• If a client is threatening serious bodily harm to another person. The therapist is required to notify the police.
  • If a client intends to harm himself or herself. The therapist will make every effort to work with the individual to ensure their safety. However, if an individual does not cooperate, additional measures may need to be taken.

NOTE TO CONSUMERS: While I do not accept health insurance, if you are considering using mental health insurance with another provider you should strongly consider issues of confidentiality in making that decision. While therapy is confidential and the therapist may not discuss the client or treatment, it is important to note that the insurance company can require a great deal of information about the therapy. Thus, if you choose to use insurance to cover your counseling or therapy, know that your therapist does not know who will see the information required by the insurance company. Generally, the insurance company or managed care company requires a treatment plan - often quite detailed. Sometimes the managed care or insurance will require the therapist to use certain forms of therapeutic intervention or otherwise becomes quite involved in the therapy process. By using your insurance, you are giving the participating therapist permission to provide the insurance company with any information it requires. Sometimes that is far more than the client might be comfortable with.
(Note from JANICE - Insurance companies generally require far more information than I am comfortable with providing and that is another reason I do not accept insurance. )

Do you accept insurance? How does insurance work?

NO. I DO NOT ACCEPT MENTAL HEALTH INSURANCE. I provide the reasons why in my note below and in the section on Rates and Insurance. I do understand that is is very helpful financially for some people to use their mental health insurance to obtain counseling. For that reason, I provide some information following regarding issues to consider and answers to obtain when making the decision to use mental health insurance coverage. I would urge you also to read the reasons why I do not accept insurance before making your decision. If you would like to discuss this with me, please feel free to call me. I'll be glad to talk with you.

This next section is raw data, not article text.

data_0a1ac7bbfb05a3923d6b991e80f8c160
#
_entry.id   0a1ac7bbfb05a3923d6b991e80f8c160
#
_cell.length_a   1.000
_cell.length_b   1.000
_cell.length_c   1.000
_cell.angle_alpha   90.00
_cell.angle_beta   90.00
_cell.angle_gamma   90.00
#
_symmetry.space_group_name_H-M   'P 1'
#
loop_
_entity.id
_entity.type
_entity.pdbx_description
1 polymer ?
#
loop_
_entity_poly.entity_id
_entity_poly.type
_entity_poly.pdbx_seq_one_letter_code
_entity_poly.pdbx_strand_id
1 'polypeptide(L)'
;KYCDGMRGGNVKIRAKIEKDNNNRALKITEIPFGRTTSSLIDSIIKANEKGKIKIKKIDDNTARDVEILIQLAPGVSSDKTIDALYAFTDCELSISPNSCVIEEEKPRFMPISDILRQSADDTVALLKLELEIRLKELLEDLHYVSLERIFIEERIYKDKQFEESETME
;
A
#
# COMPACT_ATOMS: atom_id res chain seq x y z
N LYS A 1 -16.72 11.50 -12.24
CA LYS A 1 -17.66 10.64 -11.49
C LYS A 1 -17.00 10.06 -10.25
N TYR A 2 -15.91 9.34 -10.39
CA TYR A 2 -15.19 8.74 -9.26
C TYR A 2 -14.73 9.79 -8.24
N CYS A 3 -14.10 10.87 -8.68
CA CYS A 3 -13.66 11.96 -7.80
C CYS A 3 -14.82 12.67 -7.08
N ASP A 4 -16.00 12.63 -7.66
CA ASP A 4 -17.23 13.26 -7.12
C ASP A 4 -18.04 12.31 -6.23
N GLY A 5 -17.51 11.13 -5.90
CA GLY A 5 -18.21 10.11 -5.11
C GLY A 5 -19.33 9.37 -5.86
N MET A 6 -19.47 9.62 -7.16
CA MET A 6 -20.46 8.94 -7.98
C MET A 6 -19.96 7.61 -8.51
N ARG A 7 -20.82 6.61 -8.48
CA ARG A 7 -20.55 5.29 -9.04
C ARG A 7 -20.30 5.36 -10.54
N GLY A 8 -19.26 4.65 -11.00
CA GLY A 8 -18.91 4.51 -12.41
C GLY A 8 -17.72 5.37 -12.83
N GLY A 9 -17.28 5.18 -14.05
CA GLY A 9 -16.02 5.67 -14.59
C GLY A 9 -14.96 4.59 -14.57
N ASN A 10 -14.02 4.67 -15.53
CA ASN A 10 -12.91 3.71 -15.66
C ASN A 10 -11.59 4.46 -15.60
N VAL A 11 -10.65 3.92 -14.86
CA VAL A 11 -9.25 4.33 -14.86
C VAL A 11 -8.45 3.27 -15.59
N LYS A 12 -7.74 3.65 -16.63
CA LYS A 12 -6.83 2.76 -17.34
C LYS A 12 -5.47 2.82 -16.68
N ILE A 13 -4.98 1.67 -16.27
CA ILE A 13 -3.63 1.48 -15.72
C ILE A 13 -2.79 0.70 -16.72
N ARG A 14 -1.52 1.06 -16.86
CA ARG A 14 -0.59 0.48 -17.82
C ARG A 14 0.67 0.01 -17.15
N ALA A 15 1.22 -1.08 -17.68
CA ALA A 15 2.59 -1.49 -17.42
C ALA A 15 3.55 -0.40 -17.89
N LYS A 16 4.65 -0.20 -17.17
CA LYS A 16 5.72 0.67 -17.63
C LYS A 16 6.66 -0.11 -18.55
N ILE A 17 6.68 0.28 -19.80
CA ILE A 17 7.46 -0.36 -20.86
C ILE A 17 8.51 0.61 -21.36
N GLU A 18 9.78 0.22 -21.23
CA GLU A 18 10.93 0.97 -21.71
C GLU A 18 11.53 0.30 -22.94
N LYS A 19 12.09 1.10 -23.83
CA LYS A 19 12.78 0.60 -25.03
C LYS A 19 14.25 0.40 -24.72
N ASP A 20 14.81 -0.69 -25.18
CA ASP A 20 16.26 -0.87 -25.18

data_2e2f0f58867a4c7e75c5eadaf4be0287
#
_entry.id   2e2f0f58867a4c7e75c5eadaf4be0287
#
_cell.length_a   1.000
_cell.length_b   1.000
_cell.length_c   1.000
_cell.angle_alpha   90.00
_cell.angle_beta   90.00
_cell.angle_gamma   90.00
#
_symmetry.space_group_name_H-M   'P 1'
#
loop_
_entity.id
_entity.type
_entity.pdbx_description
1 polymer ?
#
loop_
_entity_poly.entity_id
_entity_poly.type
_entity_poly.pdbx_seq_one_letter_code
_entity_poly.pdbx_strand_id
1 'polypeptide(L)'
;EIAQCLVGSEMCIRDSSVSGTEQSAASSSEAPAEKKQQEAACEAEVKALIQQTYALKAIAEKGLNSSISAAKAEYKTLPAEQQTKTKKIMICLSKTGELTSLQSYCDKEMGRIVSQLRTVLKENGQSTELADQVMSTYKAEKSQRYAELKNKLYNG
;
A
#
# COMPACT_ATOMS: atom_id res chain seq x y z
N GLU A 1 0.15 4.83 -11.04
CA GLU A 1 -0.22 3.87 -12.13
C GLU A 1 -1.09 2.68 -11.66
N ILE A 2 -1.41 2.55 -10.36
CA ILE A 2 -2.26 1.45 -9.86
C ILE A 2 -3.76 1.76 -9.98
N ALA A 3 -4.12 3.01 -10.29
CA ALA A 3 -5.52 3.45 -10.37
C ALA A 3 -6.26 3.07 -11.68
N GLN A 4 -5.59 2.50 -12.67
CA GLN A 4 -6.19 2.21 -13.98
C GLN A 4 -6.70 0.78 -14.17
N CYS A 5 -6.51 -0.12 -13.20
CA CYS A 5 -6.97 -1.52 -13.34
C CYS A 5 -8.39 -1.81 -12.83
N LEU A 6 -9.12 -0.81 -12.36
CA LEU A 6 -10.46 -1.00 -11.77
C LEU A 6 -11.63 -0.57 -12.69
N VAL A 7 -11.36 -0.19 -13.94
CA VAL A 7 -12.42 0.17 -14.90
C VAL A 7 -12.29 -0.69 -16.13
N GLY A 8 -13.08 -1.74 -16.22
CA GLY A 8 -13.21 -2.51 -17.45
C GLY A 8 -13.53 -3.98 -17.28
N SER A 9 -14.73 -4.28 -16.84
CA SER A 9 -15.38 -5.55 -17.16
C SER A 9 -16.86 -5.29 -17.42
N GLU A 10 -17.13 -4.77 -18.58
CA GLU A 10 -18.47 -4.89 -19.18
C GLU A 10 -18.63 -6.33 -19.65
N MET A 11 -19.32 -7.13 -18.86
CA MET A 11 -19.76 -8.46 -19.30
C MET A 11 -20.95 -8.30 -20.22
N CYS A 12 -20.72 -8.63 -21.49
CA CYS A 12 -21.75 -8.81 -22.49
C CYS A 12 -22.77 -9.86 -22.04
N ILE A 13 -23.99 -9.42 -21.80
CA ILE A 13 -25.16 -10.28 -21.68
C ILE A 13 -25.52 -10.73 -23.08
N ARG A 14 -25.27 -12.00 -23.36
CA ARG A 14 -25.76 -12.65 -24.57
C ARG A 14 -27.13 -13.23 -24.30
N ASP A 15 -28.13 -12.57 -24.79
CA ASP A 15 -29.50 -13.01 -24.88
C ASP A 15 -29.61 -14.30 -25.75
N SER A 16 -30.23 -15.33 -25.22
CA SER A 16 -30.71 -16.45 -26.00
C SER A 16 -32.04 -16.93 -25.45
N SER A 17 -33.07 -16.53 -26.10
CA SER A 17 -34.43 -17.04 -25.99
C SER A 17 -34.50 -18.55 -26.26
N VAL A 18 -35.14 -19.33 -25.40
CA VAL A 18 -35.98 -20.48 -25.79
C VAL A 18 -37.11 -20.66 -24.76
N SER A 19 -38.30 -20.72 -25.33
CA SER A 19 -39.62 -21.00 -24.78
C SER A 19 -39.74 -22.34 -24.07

To determine if you have mental health coverage, the first thing you should do is check with your insurance carrier. Not all types of therapy are covered by insurance. Check your coverage carefully and find the answers to the following questions:

  • What are my mental health benefits? What types of therapy are covered?
  • What is the coverage amount per therapy session?
  • How many therapy sessions does my plan cover?
  • How much does my insurance pay for an out-of-network provider?
  • Is approval required from my primary care physician?
  • Is a Medical Diagnosis required?

Note from Janice (See also under Rates and Insurance) I have strong concerns regarding providing therapy involving insurance or managed care providers. The biggest issue with using your insurance is CONFIDENTIALITY. I'll be glad to discuss this with you. At this time, I do not accept insurance. In some instances, I will provide a flexible fee. I can provide a periodic statement. I do not provide written treatment plans to insurance companies or request authorizations for therapy sessions.

A related concern is the insurance company's requirement of a medical diagnosis . Most insurance plans do not cover marital or relationship therapy, family therapy, etc. With most policies, there is a requirement for an "Identified Patient" - with a diagnosable condition . Otherwise, the insurance will not pay for the counseling.

Mental health insurance can be quite valuable and necessary for many patients. Services by other providers may be covered in full or in part by your health insurance or employee benefit plan. If you wish to explore using your mental health coverage for therapy, I would suggest that you check your coverage carefully by asking the following questions and then make an informed decision for yourself:

  • Do I have mental health insurance benefits?
  • What is my deductible and has it been met?
  • How many sessions per year does my health insurance cover?
  • What is the coverage amount per therapy session?
  • Is approval required from my primary care physician?

I would also suggest asking what kind of therapy sessions are covered, who has access to my records and whether a medical (DSM-IV) diagnosis is required to obtain benefits? It is important to remember that a medical diagnosis for mental health services will be a part of your ongoing medical record . Most insurance companies and managed care require a medical diagnosis and often after only one session. Their general goal is to pay for counseling for your medical mental health issue - not to improve your life or your marriage, clarify goals or aid you with troubling issues.)

While there should be no stigma regarding a diagnosis for mental health "disorder" or issue, I would suggest that you give strong consideration to whether you want to take the chance on having a DSM diagnosis in your medical records. If you decide to run for President one day...? My concern is that I do not know what happens to the information once it is provided to an insurance carrier. And I don't think you do either.